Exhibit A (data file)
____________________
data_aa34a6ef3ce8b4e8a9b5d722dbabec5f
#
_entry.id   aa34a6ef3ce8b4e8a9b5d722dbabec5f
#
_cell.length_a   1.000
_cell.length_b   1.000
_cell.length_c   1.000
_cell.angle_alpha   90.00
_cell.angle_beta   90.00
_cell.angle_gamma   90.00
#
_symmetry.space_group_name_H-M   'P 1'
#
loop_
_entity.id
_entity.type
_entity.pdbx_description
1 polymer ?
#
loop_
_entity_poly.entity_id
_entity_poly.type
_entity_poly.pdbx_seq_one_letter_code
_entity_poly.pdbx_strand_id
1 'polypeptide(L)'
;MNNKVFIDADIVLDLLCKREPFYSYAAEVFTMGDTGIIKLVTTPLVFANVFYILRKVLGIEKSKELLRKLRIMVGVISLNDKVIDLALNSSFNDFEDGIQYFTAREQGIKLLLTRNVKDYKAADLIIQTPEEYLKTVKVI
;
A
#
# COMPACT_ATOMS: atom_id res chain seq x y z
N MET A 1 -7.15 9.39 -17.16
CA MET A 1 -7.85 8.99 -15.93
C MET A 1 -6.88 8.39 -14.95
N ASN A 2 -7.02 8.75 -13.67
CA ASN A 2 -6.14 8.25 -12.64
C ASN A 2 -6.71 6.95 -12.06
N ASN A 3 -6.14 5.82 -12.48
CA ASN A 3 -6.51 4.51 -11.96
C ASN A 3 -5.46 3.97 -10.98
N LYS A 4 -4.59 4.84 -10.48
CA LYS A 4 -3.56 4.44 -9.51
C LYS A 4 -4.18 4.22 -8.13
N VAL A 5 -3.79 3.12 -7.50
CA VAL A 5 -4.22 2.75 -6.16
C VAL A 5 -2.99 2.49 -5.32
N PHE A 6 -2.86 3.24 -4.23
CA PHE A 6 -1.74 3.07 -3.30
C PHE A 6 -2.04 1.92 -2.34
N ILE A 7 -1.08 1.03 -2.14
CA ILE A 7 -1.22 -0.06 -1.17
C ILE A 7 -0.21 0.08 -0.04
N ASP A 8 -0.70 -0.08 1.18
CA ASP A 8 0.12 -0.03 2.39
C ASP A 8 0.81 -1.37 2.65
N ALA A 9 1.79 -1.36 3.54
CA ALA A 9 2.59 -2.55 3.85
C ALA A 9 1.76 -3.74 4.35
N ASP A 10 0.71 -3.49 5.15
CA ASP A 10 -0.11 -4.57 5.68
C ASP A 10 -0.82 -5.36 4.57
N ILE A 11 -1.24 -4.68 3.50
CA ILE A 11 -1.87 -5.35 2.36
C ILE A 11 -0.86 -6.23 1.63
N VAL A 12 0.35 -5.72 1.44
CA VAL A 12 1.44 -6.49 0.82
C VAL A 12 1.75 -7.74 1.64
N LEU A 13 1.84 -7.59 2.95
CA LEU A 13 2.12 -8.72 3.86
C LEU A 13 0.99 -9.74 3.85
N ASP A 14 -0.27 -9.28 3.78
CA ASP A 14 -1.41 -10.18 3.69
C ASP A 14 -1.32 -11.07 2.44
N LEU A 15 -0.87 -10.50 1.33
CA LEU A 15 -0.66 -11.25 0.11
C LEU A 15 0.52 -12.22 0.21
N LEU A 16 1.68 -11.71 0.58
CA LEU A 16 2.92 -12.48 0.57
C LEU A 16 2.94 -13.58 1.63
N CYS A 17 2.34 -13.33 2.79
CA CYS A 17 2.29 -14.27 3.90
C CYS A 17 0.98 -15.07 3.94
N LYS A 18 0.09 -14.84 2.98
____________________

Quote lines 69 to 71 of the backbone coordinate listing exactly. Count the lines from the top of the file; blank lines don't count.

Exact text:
C LEU A 13 0.99 -9.74 3.85
N ASP A 14 -0.27 -9.28 3.78
CA ASP A 14 -1.41 -10.18 3.69